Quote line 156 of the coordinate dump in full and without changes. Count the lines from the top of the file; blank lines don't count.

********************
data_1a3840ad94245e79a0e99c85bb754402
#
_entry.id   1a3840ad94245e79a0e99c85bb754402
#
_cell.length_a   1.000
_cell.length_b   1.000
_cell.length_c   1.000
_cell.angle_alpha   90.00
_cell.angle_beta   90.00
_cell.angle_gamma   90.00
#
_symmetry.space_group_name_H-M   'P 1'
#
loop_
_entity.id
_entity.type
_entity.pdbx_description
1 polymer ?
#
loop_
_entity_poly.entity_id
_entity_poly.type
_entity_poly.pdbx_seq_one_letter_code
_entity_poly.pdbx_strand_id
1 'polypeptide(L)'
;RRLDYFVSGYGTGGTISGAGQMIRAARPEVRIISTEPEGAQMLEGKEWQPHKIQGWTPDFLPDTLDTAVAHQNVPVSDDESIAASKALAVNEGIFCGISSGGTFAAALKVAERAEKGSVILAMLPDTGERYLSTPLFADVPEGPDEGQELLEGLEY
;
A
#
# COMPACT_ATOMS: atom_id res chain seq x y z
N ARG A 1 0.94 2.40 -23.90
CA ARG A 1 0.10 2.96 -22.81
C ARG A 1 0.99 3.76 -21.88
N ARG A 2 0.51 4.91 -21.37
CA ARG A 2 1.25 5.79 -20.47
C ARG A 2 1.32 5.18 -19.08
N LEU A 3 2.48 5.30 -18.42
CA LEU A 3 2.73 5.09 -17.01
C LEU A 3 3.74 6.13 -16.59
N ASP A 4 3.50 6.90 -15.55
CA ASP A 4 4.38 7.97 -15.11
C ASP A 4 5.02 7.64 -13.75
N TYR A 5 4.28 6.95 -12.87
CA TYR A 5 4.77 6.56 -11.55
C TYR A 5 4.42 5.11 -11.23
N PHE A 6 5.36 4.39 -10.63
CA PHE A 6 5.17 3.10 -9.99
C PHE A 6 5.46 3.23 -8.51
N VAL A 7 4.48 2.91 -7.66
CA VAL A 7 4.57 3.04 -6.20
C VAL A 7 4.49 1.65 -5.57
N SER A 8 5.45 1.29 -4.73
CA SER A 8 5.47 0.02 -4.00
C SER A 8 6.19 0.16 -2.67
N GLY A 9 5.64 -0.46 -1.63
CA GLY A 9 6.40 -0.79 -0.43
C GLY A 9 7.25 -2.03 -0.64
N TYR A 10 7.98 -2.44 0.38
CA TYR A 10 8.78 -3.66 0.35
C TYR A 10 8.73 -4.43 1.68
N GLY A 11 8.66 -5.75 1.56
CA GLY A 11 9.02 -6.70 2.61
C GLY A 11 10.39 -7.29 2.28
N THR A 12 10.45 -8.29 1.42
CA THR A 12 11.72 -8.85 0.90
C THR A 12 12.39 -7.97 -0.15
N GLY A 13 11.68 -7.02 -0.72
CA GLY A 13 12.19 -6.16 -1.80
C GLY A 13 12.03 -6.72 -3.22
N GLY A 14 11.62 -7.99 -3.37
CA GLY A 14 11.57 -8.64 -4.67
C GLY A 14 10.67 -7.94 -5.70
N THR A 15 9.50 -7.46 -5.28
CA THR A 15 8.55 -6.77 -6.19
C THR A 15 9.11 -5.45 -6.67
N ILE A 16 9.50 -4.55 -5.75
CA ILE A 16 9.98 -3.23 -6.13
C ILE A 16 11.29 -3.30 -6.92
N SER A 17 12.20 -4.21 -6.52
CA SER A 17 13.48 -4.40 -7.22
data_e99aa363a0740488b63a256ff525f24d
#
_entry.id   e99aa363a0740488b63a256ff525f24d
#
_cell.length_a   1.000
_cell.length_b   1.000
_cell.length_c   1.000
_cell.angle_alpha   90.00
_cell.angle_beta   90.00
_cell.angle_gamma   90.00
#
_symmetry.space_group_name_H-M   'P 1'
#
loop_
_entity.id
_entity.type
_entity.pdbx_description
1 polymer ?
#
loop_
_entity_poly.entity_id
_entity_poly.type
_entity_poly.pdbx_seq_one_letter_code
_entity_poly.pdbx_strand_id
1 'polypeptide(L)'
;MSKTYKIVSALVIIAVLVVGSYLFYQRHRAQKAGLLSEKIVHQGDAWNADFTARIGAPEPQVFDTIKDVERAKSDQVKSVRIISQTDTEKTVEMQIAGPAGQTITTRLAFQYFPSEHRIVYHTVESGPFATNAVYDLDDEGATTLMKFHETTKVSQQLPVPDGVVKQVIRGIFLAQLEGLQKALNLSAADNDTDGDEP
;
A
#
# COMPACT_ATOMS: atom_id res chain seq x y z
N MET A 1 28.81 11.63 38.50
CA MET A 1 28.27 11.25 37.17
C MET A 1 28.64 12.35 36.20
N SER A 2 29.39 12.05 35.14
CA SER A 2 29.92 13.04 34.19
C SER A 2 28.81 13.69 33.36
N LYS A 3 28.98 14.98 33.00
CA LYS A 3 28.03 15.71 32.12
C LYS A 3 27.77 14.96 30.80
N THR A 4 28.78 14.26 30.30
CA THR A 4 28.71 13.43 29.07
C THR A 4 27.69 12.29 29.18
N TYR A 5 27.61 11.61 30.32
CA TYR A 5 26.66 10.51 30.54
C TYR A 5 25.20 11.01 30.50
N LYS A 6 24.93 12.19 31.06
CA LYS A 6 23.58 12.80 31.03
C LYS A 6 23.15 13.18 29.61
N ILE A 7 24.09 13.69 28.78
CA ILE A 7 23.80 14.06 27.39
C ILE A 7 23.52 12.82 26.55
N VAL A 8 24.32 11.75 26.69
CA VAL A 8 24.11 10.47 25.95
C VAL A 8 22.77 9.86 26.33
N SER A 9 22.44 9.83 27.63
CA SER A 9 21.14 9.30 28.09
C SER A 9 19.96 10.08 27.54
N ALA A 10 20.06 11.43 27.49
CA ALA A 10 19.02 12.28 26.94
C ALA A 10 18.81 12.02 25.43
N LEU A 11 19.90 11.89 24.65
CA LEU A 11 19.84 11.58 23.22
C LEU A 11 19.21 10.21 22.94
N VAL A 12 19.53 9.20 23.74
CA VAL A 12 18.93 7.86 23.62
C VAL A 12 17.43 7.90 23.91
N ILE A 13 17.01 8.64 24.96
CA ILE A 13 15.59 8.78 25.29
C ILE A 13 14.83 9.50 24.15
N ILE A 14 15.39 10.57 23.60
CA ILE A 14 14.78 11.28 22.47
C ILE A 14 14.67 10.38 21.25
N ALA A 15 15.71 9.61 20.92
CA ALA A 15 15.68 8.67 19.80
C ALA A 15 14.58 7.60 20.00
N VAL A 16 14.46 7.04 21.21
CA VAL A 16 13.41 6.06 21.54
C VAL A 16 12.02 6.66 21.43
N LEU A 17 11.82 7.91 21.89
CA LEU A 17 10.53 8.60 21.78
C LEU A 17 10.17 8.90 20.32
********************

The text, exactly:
N VAL A 16 14.46 7.04 21.21